Monday Matters (April 2, 2018)


Send them into the world in witness to your love.
-A prayer from the service of Holy Baptism, a request for those being baptized.


An example of a modern-day apostle:
I am in Birmingham because injustice is here. Just as the eighth century prophets left their little villages and carried their “thus saith the Lord” far beyond the boundaries of their home towns; and just as the Apostle Paul left his little village of Tarsus and carried the gospel of Jesus Christ to practically every hamlet and city of the Graeco-Roman world, I too am compelled to carry the gospel of freedom beyond my particular home town.
-Dr. Martin Luther King, Jr. (who was killed on April 4, 50 years ago)

The vocation to discipleship and apostleship is given to us in baptism. In baptism, we are joined to our creator God in the life, death and resurrection of Jesus and sent out into the world in the power of the Holy Spirit to participate in God’s mission. Dying to our old self in the waters of baptism and rising to new life in Jesus, we own anew our calling as followers of Jesus – disciples of Jesus in a new age. Sealed with the Holy Spirit and marked as Christ’s own forever, we’re sent into the world as missionaries, – apostles of the mission of God.
-Ian T. Douglas Bishop of Connecticut

Who me?

In conversations with folks around the church, I often ask people what it means to them to be a disciple. The response I sometimes get: Who me? People are not always sure that they see themselves as a disciple. They are not always sure they want to. After all, in the gospels, it doesn’t always turn out well for disciples. As Flannery O’Connor noted, “You shall know the truth and the truth will make you odd.” Being a disciple is for someone else, thank you very much. Sometimes, I ask folks to help me find synonyms. Instead of talking about being a disciple, they talk about being a Jesus follower, a learner, a student. That’s a bit more accessible. What does the word mean to you?

And once folks get done with that question, I have a follow up. I ask what it means to be an apostle. Then I really get the deer in the headlights look. Again, who me? And folks want to know about the difference between a disciple and an apostle. Aren’t they the same?

We’re shifting seasons now, moving from Lent to Easter. During Lent, we invited readers to read the Gospel of Luke, part of a denomination-wide effort called the Good Book Club. If any of you participated in that (not asking for a show of hands) I’m wondering about your reaction.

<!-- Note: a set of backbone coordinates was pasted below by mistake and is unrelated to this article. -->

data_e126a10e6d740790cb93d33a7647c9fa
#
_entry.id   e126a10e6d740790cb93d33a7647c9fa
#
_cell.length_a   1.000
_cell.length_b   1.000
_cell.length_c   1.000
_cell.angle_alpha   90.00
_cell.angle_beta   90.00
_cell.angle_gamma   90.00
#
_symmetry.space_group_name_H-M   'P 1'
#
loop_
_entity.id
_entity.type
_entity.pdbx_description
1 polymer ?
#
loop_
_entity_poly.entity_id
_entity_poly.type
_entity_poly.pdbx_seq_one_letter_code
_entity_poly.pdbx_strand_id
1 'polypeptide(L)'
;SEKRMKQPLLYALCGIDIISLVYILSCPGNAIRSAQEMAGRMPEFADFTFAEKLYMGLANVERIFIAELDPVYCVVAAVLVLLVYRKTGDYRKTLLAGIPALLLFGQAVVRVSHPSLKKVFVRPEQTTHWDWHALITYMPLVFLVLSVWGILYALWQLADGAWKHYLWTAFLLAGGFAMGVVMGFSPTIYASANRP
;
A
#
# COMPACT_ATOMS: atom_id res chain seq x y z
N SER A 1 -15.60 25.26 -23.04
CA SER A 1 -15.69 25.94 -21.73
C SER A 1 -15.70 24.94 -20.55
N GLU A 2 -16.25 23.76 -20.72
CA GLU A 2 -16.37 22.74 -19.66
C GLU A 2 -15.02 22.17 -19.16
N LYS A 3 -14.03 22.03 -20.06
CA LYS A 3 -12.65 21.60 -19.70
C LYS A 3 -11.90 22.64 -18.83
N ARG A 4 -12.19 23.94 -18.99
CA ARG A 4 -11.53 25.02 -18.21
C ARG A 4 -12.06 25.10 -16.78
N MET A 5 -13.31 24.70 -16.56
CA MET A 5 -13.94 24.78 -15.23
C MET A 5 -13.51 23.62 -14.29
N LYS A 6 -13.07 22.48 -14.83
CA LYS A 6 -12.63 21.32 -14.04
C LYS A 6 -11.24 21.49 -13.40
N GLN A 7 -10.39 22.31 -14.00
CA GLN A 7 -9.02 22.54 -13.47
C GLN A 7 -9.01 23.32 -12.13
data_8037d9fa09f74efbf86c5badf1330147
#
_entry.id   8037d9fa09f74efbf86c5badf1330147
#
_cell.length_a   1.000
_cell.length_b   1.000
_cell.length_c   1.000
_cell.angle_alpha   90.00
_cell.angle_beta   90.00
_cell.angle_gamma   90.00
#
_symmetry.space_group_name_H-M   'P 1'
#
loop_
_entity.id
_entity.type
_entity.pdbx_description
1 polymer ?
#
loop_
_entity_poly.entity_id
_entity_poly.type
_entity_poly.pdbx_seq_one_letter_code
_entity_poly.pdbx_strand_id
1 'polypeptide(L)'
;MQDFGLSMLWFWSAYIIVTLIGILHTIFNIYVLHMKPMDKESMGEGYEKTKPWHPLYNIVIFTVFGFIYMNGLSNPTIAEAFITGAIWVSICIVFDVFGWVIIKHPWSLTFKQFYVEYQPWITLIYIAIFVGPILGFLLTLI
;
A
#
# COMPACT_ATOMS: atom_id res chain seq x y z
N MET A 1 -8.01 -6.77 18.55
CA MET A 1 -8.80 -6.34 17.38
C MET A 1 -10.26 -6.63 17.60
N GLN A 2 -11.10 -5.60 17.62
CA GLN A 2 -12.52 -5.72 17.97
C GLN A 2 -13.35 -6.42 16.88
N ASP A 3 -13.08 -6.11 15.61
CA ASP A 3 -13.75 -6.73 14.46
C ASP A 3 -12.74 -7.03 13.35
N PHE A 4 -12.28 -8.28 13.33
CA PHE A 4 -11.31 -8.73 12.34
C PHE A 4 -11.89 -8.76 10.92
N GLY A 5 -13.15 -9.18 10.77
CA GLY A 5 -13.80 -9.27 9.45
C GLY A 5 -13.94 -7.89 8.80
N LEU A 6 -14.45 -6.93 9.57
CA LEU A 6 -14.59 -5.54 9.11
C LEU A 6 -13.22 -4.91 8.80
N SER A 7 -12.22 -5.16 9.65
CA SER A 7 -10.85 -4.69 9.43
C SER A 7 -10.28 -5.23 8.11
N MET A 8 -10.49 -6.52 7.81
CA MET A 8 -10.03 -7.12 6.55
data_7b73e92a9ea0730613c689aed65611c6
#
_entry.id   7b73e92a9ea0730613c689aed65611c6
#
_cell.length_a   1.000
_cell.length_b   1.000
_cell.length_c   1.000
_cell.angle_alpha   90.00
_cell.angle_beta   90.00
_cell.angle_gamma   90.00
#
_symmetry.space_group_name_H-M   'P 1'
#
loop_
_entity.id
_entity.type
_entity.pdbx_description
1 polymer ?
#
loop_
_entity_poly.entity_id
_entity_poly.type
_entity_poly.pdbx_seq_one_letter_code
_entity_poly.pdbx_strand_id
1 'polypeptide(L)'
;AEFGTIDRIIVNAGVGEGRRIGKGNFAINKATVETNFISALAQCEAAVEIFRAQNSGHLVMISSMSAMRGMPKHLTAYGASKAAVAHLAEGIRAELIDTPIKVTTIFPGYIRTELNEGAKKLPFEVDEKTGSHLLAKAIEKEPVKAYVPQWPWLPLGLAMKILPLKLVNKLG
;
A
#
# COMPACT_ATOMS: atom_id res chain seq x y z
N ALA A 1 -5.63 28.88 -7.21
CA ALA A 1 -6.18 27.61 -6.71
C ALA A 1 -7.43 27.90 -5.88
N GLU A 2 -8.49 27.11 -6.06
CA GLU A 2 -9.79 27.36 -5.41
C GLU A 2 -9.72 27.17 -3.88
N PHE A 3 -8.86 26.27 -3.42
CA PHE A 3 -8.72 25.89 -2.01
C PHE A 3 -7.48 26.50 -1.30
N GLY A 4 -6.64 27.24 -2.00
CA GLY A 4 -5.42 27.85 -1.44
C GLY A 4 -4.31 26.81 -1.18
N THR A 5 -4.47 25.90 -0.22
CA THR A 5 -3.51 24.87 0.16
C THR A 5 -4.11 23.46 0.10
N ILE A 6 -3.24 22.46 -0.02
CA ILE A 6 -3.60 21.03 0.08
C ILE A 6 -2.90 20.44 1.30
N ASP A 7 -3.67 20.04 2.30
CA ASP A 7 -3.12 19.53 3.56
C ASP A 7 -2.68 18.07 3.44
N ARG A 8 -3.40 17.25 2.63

But we’re not done with the Good Book Club, just as Easter Day is not the end but the beginning. During the 50-day season of Easter, we invite you to read the New Testament book entitled the Acts of the Apostles. It’s also written by Luke and it tells the story, you guessed it, of the apostles.

So what’s an apostle? It’s often suggested that an apostle is some spiritual superstar, the spiritual 1%, greatly admired, rarely imitated. But the word really suggests someone (anyone) who has been sent, someone (anyone) who is on a mission. The mission is not their own, but in the vision of the Christian faith, it is God’s mission.

So as we begin to read the Acts of the Apostles this week, I’m wondering if you can explore this possibility. What would it mean to consider yourself both disciple and apostle? If these two churchy words get in the way, would it be possible to come at that question from aother angle.

When it comes to being a disciple, ask:

  • Who are my teachers, specifically about spiritual stuff? Is Jesus one of those?
  • What does it look like in my life, day to day, to be a follower of Jesus? What is the evidence of that commitment? Where does it show up?
  • If Jesus has something to teach me, how do I pick up those lessons? On line? In church? On my own?

When it comes to being an apostle, ask:

  • In my life, do I have a sense that there is anything I’ve been sent to do or be?
  • How would I describe that “mission” to a trusted friend?
  • How do I know where I’m being sent? What should I do when I get there?

Disciple and apostle. Not exactly the same thing, though meant to be found in the same person. You and I are candidates. As the season of Easter begins, consider a way that you can both follow Jesus and be sent by him into a world that needs God’s mission.

-Jay Sidebotham

Good Book Club readings this week:

(The readings listed above represent the assignments according to the Lenten Good Book Club. Never too late to join in! And we’re not done. Starting on Easter, we read the book of Acts.)


Jay SidebothamContact:
Rev. Jay Sidebotham
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